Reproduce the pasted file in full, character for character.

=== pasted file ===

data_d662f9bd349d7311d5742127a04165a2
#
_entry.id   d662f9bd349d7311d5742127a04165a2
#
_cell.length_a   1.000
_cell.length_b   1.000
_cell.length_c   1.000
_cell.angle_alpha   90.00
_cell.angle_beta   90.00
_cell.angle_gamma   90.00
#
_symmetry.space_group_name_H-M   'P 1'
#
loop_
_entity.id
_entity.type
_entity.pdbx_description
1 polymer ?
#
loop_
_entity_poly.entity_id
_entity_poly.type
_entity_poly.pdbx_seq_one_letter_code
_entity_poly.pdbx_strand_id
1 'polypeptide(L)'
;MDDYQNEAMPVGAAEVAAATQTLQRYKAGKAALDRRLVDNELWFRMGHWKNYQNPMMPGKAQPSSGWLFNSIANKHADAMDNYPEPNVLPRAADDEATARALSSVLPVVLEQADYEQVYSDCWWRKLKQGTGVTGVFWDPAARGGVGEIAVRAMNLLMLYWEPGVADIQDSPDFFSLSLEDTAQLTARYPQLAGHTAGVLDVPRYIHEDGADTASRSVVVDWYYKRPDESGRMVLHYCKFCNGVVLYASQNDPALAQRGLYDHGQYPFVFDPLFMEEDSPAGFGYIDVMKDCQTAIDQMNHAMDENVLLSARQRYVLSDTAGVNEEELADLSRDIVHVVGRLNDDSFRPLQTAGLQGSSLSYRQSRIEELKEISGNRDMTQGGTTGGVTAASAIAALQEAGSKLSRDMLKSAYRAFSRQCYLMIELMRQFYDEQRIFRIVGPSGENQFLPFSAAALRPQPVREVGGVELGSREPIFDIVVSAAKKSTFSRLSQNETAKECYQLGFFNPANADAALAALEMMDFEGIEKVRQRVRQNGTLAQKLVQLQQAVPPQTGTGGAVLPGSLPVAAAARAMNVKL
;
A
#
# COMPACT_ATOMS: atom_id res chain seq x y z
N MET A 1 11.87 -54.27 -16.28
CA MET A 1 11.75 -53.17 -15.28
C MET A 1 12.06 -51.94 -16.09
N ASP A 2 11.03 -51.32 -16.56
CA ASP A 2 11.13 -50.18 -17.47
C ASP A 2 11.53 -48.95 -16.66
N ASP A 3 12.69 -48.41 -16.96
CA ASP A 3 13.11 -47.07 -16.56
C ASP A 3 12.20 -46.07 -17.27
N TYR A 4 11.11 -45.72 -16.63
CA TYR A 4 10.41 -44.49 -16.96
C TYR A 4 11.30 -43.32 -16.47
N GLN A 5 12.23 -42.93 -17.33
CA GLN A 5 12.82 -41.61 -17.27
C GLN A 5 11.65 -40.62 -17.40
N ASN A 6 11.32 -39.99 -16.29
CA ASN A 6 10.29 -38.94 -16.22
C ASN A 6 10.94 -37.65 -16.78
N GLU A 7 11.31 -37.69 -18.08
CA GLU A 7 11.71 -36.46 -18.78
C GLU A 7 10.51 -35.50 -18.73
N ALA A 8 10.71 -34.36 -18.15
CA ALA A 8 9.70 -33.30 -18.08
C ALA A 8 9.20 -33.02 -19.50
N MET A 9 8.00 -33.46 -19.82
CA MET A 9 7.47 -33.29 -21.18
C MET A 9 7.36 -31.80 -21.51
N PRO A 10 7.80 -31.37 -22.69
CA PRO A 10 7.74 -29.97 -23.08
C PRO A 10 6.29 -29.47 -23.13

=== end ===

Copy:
data_d662f9bd349d7311d5742127a04165a2
#
_entry.id   d662f9bd349d7311d5742127a04165a2
#
_cell.length_a   1.000
_cell.length_b   1.000
_cell.length_c   1.000
_cell.angle_alpha   90.00
_cell.angle_beta   90.00
_cell.angle_gamma   90.00
#
_symmetry.space_group_name_H-M   'P 1'
#
loop_
_entity.id
_entity.type
_entity.pdbx_description
1 polymer ?
#
loop_
_entity_poly.entity_id
_entity_poly.type
_entity_poly.pdbx_seq_one_letter_code
_entity_poly.pdbx_strand_id
1 'polypeptide(L)'
;MDDYQNEAMPVGAAEVAAATQTLQRYKAGKAALDRRLVDNELWFRMGHWKNYQNPMMPGKAQPSSGWLFNSIANKHADAMDNYPEPNVLPRAADDEATARALSSVLPVVLEQADYEQVYSDCWWRKLKQGTGVTGVFWDPAARGGVGEIAVRAMNLLMLYWEPGVADIQDSPDFFSLSLEDTAQLTARYPQLAGHTAGVLDVPRYIHEDGADTASRSVVVDWYYKRPDESGRMVLHYCKFCNGVVLYASQNDPALAQRGLYDHGQYPFVFDPLFMEEDSPAGFGYIDVMKDCQTAIDQMNHAMDENVLLSARQRYVLSDTAGVNEEELADLSRDIVHVVGRLNDDSFRPLQTAGLQGSSLSYRQSRIEELKEISGNRDMTQGGTTGGVTAASAIAALQEAGSKLSRDMLKSAYRAFSRQCYLMIELMRQFYDEQRIFRIVGPSGENQFLPFSAAALRPQPVREVGGVELGSREPIFDIVVSAAKKSTFSRLSQNETAKECYQLGFFNPANADAALAALEMMDFEGIEKVRQRVRQNGTLAQKLVQLQQAVPPQTGTGGAVLPGSLPVAAAARAMNVKL
;
A
#
# COMPACT_ATOMS: atom_id res chain seq x y z
N MET A 1 11.87 -54.27 -16.28
CA MET A 1 11.75 -53.17 -15.28
C MET A 1 12.06 -51.94 -16.09
N ASP A 2 11.03 -51.32 -16.56
CA ASP A 2 11.13 -50.18 -17.47
C ASP A 2 11.53 -48.95 -16.66
N ASP A 3 12.69 -48.41 -16.96
CA ASP A 3 13.11 -47.07 -16.56
C ASP A 3 12.20 -46.07 -17.27
N TYR A 4 11.11 -45.72 -16.63
CA TYR A 4 10.41 -44.49 -16.96
C TYR A 4 11.30 -43.32 -16.47
N GLN A 5 12.23 -42.93 -17.33
CA GLN A 5 12.82 -41.61 -17.27
C GLN A 5 11.65 -40.62 -17.40
N ASN A 6 11.32 -39.99 -16.29
CA ASN A 6 10.29 -38.94 -16.22
C ASN A 6 10.94 -37.65 -16.78
N GLU A 7 11.31 -37.69 -18.08
CA GLU A 7 11.71 -36.46 -18.78
C GLU A 7 10.51 -35.50 -18.73
N ALA A 8 10.71 -34.36 -18.15
CA ALA A 8 9.70 -33.30 -18.08
C ALA A 8 9.20 -33.02 -19.50
N MET A 9 8.00 -33.46 -19.82
CA MET A 9 7.47 -33.29 -21.18
C MET A 9 7.36 -31.80 -21.51
N PRO A 10 7.80 -31.37 -22.69
CA PRO A 10 7.74 -29.97 -23.08
C PRO A 10 6.29 -29.47 -23.13